Big data and complex algorithms now play a big role in assisting in the task of identifying as objectively as possible the best candidates, and talent acquisition leaders (a.k.a. HR recruiters) are feeling increased pressure to find better methods of candidate sourcing, screening, and shortlisting. Indeed, left up to just one individual to make an important hiring decision leaves the process open to human frailties such as physical appearance, “schmooze factor” and other subjective perceptions.
With the increased ability to distribute job postings, the volume of submitted resumes places an additional burden on HR to filter for best candidates and develop a shortlist out the thousands of resumes streaming in over the Internet. Shortlisting is the process of identifying the candidates from the applicant pool who best meet the required and desired criteria. According to these numbers, for every 100 candidates sourced, you need to shortlist 12 of them to interview, two of them will receive an offer, and one candidate will accept for you to get one successful hire.
Big data and the introduction of algorithms have been developed to assist in the task of identifying as objectively as possible the best candidates based on clearly defined criteria. For job candidates, this means that there must be a clear understanding of the job requirements and the necessity of not “fudging” certain requirements to better match the job description. The Applicant Tracking System (ATS) has proven to be an effective tool, and a survey of users showed 94% felt that an ATS improved their hiring. However, how it improved the process was not revealed. Was the improvement in the candidates hired or the speed of developing a shortlist? In any case, applicants should now consider that the first filter will be dependent on the responses in the application. If there are any doubts about the requirements, it makes sense to call the HR department to clarify before taking it for granted the requirements are standard for similar jobs. Moreover, there will be subjective questions on most applications, and certain keywords have become more important for the automated process. As a result, we offer up a checklist to help applicants make it past the machines and reach the shortlist.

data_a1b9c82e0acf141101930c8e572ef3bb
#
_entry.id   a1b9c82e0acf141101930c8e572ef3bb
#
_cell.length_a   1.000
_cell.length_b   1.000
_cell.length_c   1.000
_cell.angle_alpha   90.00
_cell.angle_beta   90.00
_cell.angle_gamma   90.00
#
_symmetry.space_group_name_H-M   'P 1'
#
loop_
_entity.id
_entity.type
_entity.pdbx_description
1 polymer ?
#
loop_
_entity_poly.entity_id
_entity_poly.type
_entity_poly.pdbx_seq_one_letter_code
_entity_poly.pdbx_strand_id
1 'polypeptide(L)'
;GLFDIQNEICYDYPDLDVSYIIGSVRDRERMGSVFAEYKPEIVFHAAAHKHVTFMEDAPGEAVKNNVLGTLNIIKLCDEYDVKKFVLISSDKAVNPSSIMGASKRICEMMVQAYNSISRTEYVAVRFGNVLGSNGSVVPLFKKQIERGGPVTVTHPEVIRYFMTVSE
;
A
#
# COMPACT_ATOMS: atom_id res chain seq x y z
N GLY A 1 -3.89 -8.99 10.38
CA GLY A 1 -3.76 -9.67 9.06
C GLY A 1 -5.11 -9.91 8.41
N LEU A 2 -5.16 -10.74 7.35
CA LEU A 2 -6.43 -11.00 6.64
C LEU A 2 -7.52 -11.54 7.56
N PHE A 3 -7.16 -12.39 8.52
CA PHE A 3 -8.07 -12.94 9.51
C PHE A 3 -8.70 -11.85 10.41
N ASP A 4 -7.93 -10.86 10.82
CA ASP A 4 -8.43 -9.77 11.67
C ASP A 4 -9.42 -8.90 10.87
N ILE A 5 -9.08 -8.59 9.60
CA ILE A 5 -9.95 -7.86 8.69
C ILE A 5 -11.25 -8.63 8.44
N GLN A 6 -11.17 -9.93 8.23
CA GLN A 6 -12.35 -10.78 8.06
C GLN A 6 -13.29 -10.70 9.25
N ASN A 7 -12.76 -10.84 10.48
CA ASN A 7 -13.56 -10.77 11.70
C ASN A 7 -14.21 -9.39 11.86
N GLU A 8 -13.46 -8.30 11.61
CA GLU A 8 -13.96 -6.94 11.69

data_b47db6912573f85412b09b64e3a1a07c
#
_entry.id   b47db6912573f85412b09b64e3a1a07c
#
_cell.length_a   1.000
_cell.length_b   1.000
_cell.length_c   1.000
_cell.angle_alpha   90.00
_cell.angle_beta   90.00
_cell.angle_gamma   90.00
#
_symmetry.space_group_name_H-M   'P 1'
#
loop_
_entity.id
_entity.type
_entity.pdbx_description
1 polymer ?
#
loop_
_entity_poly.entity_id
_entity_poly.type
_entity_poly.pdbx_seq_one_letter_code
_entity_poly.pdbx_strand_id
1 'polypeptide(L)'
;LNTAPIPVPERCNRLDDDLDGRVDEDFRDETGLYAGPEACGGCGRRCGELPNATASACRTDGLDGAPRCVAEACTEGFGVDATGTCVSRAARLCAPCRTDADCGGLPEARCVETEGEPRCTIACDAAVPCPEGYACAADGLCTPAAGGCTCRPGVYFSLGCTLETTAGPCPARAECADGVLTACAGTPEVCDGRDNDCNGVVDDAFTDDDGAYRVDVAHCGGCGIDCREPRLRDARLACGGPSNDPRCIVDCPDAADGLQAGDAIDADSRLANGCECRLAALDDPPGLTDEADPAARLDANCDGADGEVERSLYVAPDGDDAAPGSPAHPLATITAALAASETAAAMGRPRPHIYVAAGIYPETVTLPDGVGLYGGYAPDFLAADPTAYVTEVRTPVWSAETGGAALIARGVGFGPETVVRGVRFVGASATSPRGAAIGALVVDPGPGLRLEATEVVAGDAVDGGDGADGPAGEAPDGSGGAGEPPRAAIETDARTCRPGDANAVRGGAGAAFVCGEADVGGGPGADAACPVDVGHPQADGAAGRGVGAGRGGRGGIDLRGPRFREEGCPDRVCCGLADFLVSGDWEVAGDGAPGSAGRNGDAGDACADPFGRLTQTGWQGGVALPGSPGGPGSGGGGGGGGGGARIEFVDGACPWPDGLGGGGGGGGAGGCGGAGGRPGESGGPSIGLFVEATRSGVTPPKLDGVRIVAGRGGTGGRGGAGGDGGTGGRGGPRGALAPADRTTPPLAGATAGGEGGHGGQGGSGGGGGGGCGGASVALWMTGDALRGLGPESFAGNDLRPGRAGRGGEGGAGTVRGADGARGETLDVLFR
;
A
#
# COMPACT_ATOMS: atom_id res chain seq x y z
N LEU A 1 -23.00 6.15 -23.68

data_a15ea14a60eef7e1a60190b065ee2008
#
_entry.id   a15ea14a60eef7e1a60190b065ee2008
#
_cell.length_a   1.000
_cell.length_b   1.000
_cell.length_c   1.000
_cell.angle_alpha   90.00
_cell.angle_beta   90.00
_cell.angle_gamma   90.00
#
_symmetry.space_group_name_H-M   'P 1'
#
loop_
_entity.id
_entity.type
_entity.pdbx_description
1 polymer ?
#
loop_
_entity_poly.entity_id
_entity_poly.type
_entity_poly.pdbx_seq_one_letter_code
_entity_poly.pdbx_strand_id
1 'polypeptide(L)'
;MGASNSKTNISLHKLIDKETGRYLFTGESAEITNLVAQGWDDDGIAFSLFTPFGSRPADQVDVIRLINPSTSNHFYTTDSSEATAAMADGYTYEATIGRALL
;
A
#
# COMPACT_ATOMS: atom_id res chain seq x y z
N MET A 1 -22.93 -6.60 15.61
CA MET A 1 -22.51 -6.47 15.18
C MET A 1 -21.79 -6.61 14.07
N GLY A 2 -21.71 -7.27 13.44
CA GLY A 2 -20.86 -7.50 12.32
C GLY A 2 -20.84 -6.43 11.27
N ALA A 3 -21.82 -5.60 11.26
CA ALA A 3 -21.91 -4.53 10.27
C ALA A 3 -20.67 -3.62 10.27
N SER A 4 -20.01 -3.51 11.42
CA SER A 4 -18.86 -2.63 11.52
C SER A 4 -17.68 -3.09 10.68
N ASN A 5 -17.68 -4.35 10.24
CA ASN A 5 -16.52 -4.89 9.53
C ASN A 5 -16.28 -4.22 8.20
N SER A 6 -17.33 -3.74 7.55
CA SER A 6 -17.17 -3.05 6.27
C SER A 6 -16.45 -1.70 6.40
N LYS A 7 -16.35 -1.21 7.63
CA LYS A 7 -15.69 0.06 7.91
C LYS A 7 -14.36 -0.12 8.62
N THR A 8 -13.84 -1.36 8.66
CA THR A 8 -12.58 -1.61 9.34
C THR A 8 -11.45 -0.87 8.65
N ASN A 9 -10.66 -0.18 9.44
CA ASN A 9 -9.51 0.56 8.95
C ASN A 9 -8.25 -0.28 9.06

1) Research the organization.
There is an abundance of online resources to help the applicant research not only what the company does, who their competitors are and what the major challenges of the company may be, but also the company 10K and website are sources to look for more subjective information such as the company philosophy, mission, and vision.
2) Research the position and requirements.
To make sure you meet them and note that requirement where you have special abilities and experience. Also, keep in mind that the person who wrote up the job posting may not fully understand the true nature of the job. Calling the HR department to clarify questions not only helps define the job description but also demonstrates professional due diligence. Try to develop an insight into the company by reading articles and reviews (including employee reviews) to help develop your ability to address those subjective questions that seek to delve deeper into your less tangible qualifications. Having a deeper understanding of the company can be very important for the shortlist interview.
3) Be truthful with yourself.
You might have qualifications that you consider to be similar but not exactly a match with what has been specified in the posting. If you feel that your experience or training meets the stated requirement, place your comments in the cover letter.
4) Check grammar, spelling, and punctuation.
When filling out applications, there is a tendency to use abbreviations and incomplete sentences. Also, spelling can be inaccurate, and the algorithm may check for those errors.
5) Double and triple check the application before sending it in.
Make sure your contact information is correct, and no questions are left unanswered.
6) Ask for an email response that the application was received.
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